Sunday Devotional: 'I have come to set the earth on fire'

Luke 12:49-53

Jesus said to his disciples:
I have come to set the earth on fire,
and how I wish it were already blazing!
There is a baptism with which I must be baptized,
and how great is my anguish until it is accomplished!
Do you think that I have come to establish peace on the earth?
No, I tell you, but rather division.
From now on a household of five will be divided,
three against two and two against three;
a father will be divided against his son
and a son against his father,
a mother against her daughter
and a daughter against her mother,
a mother-in-law against her daughter-in-law
and a daughter-in-law against her mother-in-law.”

I don’t know how and when it happened, but sometime in the ages, our Lord Jesus Christ, who chose hard work as a brawny carpenter and who instructed that “if you don’t have a sword, sell your cloak and buy one” (Luke 22:36), became depicted as an effeminate whimp tossing rainbows and sprinkling fairy-dust, while spouting facile words of “peace” and “love”.
But the above passage from Luke 12 is a sober reminder that Jesus didn’t say following Him would be easy. Once you are committed to good, there can be no compromise with evil and with those who choose and support evil — even when they are your family and friends.
As St. Paul reminds us, we are part of a much larger war: “For our struggle is not with flesh and blood but with the principalities, with the powers, with the world rulers of this present darkness, with the evil spirits in the heavens.” (Ephesians 6:12)
And though we may “grow weary and lose heart,” we must “persevere in running the race that lies before us” (Hebrews 12:3,1).

How?
By ridding “ourselves of every burden and sin that clings to us” and “keeping our eyes fixed on Jesus” (Hebrews 12:1,2).

Ephesians 6:13-16

Therefore, put on the armor of God,
that you may be able to resist on the evil day and,
having done everything, to hold your ground.
So stand fast with your loins girded in truth,
clothed with righteousness as a breastplate,
and your feet shod in readiness for the gospel of peace.
In all circumstances,
hold faith as a shield,
to quench all the flaming arrows of the evil one.

Armor of God I can do all things through Christ
The Greatest Commandment of all is to love God with your whole heart, your whole soul, your whole mind, and with all your strength.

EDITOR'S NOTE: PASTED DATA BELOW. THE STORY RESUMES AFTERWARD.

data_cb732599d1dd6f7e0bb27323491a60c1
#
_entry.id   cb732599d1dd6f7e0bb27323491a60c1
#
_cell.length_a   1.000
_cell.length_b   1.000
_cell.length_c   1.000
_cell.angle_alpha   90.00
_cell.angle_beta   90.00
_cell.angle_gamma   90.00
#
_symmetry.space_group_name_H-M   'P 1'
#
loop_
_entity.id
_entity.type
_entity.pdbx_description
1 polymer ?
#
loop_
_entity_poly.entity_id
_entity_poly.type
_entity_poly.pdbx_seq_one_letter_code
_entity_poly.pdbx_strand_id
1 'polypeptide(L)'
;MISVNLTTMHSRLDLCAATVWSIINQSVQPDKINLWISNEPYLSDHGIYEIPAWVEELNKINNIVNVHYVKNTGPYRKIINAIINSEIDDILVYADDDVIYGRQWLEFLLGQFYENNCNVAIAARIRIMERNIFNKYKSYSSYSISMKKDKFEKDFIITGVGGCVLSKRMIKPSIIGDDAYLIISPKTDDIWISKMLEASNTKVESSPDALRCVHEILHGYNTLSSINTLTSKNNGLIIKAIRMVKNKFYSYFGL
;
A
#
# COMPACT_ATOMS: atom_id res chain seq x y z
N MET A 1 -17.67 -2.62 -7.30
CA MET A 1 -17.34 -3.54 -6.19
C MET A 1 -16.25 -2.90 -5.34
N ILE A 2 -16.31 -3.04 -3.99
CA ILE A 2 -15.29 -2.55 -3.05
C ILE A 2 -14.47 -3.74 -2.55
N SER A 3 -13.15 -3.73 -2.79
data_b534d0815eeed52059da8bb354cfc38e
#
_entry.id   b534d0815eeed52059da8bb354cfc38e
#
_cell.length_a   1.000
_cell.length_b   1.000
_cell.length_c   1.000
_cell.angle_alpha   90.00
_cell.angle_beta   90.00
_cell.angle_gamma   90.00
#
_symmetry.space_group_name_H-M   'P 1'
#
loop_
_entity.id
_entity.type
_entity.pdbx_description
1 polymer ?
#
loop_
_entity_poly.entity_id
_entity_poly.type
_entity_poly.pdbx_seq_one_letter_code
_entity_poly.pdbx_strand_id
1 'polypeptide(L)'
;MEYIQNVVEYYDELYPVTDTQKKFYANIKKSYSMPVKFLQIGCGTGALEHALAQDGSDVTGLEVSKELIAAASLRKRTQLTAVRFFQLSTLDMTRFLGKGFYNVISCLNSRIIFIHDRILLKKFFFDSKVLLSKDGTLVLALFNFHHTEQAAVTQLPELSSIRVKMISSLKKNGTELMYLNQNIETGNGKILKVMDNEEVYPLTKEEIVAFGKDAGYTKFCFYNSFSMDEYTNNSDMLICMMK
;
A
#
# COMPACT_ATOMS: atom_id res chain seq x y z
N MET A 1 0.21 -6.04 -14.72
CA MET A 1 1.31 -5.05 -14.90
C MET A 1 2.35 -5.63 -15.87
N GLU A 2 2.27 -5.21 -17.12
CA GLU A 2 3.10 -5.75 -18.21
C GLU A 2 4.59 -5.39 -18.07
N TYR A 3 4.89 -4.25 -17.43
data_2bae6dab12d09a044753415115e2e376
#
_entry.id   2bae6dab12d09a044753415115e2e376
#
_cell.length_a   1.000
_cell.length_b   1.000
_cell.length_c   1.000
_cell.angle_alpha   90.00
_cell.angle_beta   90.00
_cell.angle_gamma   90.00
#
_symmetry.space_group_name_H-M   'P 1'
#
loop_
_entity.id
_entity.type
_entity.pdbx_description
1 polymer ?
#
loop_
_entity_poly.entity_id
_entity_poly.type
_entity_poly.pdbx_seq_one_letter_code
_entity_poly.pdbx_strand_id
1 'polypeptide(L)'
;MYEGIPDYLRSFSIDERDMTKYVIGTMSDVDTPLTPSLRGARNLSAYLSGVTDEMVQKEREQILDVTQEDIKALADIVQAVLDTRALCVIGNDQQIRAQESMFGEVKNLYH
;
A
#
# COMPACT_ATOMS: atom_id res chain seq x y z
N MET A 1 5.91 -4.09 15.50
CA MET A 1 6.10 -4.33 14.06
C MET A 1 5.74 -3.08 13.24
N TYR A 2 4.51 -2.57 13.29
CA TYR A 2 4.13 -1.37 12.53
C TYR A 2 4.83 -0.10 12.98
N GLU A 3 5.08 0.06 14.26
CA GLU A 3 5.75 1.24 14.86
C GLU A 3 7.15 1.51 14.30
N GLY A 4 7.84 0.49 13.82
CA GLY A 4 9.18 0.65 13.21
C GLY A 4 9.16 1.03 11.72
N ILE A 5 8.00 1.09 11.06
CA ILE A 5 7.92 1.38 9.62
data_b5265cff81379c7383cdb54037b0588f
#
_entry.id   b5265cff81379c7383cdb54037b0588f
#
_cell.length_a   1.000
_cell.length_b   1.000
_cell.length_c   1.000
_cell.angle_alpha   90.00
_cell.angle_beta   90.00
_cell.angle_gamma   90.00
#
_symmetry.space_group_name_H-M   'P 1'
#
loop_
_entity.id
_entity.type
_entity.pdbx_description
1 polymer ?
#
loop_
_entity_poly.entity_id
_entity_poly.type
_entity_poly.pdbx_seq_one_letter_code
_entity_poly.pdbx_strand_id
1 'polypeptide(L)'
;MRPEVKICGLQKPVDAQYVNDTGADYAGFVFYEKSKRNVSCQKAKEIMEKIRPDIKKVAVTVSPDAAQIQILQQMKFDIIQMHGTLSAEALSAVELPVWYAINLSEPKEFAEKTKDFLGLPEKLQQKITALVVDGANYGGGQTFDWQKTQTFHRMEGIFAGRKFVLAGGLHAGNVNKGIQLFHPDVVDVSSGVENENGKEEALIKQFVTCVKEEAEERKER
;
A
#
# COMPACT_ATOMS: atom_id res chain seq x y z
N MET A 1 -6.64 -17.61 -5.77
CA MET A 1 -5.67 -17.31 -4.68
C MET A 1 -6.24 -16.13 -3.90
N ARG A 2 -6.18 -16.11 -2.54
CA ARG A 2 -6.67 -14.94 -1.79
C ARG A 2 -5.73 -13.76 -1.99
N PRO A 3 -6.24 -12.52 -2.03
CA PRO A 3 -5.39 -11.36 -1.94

And may the courage of St. Paul, and the strength and serenity and joy of Jesus Christ our Lord be with you this glorious Sunday!
~Eowyn

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Steven Broiles
Member

A most excellent lesson for us all, Dr. Eowyn! When Sigmund Freud was coming to America, as the ship entered New York Harbor, he looked at it. His companion on that journey looked at him quizzically. “Little do they realize,” Freud said, “that we are bringing them the Plague!” Doubt, self-doubt and even more doubt have been the Plague of my life. And I have learned that people with an “open mind” will soon become people with an EMPTY mind. We have to set our hearts on Jesus Christ (and His Blessed Mother, of course). THIS is more important than… Read more »

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Mr Graves
Guest
Mr Graves

Good faith is like a sword, forged in fire. It doesn’t shatter when swung at its enemies, yet it can pierce the soul and open the eyes of a would-be adversary so that they may be spared. It doesn’t pretend for profit, and it most certainly doesn’t ignore the harsher realities in order to preach a lesser image only of love and blindness. Non-denominational prosperity gospel, hand in hand with the secularists within the church, has tainted the name and truth behind what it means to be Christian. The “non-denominational” myth, where the harsher realities of our world are ignored,… Read more »

Lophatt
Member
Lophatt

Many years ago I was on the board of religious education for my diocese. One of my best friends was the chairman. He was a former seminarian who quit in his deacon year and earned his doctorate in theology. He had been a monk from 14 years-of-age in a religious order. He is now married with four children. He and I put on many seminars and I remember one wherein a woman said “but our Lord was meek….”. His response was that Jesus said; “Blessed are the meek, not the wimpy”. “Meek” primarily dealing with humility. In other words, being… Read more »

marblenecltr
Guest

Our votes this November will be for much more than choosing people or parties. We have the choice of the principalities, powers, and the rules of darkness of this world, spiritual wickedness of this world, or we can go back to being a Christian nation. Not just a “Christian nation,” but a nation that acknowledged and served God, not God’s enemies. We can pray for favor in God’s eye and receive the blessings He will give us, including protection in the days ahead.

marblenecltr
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Reblogged this on necltr and commented:
Choose you this day whom you will serve.

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TPR
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TPR

Re: “I don’t know how and when it happened, but sometime in the ages, our Lord Jesus Christ, who chose hard work as a brawny carpenter and who instructed that ‘if you don’t have a sword, sell your cloak and buy one’ (Luke 22:36), became depicted as an effeminate whimp tossing rainbows and sprinkling fairy-dust, while spouting facile words of ‘peace’ and ‘love’.” Did you ever see the 2006 documentary “Rape of the Soul” https://www.rapeofthesoul.com ? It was made by a Catholic filmmaker (Michael A. Calace) re how occult artists sneaked in occult (& sex) symbols in religious art over… Read more »